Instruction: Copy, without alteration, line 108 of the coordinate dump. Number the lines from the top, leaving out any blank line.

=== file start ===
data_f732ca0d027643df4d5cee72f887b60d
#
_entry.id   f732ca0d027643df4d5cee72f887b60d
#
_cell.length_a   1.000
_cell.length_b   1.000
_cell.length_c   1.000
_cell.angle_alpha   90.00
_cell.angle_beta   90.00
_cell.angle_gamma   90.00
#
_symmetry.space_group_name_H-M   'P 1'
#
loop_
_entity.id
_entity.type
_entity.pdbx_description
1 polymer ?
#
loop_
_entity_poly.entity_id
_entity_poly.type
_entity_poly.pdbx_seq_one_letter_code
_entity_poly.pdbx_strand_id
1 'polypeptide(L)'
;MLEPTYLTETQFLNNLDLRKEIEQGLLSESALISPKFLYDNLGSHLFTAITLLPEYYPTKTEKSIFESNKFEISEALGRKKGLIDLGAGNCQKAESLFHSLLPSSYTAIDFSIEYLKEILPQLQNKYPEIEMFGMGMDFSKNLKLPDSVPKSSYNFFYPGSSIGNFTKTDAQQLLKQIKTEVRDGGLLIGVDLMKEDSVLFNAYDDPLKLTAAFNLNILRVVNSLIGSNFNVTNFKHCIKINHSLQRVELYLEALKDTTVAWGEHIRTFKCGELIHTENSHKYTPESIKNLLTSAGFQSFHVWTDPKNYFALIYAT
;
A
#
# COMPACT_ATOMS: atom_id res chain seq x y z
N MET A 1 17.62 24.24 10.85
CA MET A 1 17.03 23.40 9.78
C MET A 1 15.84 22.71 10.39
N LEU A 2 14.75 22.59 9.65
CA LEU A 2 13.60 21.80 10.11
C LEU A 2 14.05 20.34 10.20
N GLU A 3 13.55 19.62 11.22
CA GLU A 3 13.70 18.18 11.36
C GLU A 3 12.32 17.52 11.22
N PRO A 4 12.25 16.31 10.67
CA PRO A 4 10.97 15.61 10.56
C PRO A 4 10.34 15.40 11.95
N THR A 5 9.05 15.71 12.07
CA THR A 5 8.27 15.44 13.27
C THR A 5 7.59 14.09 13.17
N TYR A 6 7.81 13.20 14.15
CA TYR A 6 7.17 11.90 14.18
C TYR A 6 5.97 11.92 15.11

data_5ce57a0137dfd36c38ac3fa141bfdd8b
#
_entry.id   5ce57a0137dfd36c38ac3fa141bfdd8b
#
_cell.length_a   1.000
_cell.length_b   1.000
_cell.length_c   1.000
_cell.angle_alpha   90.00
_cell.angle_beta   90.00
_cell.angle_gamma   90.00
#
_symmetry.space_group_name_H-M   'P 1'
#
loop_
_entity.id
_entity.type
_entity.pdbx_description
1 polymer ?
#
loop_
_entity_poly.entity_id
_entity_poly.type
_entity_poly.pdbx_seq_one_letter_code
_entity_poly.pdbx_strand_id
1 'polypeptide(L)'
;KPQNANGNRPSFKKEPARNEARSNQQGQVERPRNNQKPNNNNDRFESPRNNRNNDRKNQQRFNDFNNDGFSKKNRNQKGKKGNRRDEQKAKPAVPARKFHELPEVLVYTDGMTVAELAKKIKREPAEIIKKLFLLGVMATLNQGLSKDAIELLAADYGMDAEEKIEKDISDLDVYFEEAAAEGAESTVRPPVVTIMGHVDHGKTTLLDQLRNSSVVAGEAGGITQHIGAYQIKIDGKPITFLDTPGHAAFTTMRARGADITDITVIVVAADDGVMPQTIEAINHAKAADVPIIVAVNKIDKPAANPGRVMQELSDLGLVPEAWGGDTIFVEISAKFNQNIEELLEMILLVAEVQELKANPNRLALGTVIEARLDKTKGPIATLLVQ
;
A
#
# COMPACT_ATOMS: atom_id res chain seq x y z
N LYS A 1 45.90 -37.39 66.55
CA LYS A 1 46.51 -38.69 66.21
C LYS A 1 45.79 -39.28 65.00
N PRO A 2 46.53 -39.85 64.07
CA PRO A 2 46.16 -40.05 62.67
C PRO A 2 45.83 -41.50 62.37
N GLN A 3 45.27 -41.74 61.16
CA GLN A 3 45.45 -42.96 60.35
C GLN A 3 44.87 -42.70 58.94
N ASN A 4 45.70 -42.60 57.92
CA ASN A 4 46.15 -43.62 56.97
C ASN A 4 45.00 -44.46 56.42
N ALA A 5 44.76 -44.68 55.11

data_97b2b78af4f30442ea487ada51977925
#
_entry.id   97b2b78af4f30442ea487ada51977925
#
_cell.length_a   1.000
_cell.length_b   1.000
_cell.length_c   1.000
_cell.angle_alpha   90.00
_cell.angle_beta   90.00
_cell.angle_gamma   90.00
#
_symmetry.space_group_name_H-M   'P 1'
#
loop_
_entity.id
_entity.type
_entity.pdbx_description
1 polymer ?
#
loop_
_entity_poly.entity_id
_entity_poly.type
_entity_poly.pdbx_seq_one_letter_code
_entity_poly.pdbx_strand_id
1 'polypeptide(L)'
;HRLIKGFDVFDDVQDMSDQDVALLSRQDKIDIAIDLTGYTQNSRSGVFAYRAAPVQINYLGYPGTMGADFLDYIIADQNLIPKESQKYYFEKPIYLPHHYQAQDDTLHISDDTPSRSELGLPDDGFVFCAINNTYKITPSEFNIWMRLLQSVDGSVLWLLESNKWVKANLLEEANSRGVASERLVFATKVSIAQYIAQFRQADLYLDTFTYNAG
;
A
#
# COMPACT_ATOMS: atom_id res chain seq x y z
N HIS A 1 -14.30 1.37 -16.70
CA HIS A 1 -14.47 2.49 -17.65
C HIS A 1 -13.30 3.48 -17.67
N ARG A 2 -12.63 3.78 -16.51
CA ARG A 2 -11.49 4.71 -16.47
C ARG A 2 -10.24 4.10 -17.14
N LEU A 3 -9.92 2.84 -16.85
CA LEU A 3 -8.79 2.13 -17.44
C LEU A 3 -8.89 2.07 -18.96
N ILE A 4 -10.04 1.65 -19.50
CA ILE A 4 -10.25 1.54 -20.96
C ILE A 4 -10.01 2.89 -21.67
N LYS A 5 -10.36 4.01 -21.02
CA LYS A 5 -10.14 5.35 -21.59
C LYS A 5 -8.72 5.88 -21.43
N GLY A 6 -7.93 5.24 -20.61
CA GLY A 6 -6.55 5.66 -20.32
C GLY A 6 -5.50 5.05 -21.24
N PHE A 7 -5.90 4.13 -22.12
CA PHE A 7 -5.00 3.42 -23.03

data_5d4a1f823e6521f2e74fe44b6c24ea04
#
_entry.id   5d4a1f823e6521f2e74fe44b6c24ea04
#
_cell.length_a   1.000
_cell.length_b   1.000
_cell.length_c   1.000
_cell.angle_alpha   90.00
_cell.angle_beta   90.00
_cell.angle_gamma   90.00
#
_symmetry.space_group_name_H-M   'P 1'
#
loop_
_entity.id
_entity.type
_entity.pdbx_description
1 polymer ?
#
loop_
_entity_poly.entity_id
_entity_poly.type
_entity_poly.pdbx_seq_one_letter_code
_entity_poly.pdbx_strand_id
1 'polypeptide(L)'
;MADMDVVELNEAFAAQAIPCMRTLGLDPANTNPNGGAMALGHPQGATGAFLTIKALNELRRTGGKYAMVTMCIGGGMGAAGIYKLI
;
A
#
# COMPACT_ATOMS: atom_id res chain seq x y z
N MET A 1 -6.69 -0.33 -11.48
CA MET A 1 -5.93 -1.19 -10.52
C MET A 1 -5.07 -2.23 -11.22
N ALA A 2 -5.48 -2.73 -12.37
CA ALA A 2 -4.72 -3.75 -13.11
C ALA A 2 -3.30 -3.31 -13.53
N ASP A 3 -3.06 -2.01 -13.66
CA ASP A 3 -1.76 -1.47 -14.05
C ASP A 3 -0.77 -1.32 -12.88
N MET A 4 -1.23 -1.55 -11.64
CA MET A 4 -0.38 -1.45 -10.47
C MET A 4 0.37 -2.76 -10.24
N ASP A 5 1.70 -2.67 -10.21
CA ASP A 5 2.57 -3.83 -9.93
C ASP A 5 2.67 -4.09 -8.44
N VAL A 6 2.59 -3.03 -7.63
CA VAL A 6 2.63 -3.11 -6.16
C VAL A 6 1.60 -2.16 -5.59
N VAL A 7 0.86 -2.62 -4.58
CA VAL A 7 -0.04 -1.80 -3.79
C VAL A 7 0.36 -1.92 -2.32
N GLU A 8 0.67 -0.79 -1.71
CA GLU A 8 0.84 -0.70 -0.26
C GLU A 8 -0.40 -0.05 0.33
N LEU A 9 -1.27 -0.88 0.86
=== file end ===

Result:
_entity.pdbx_description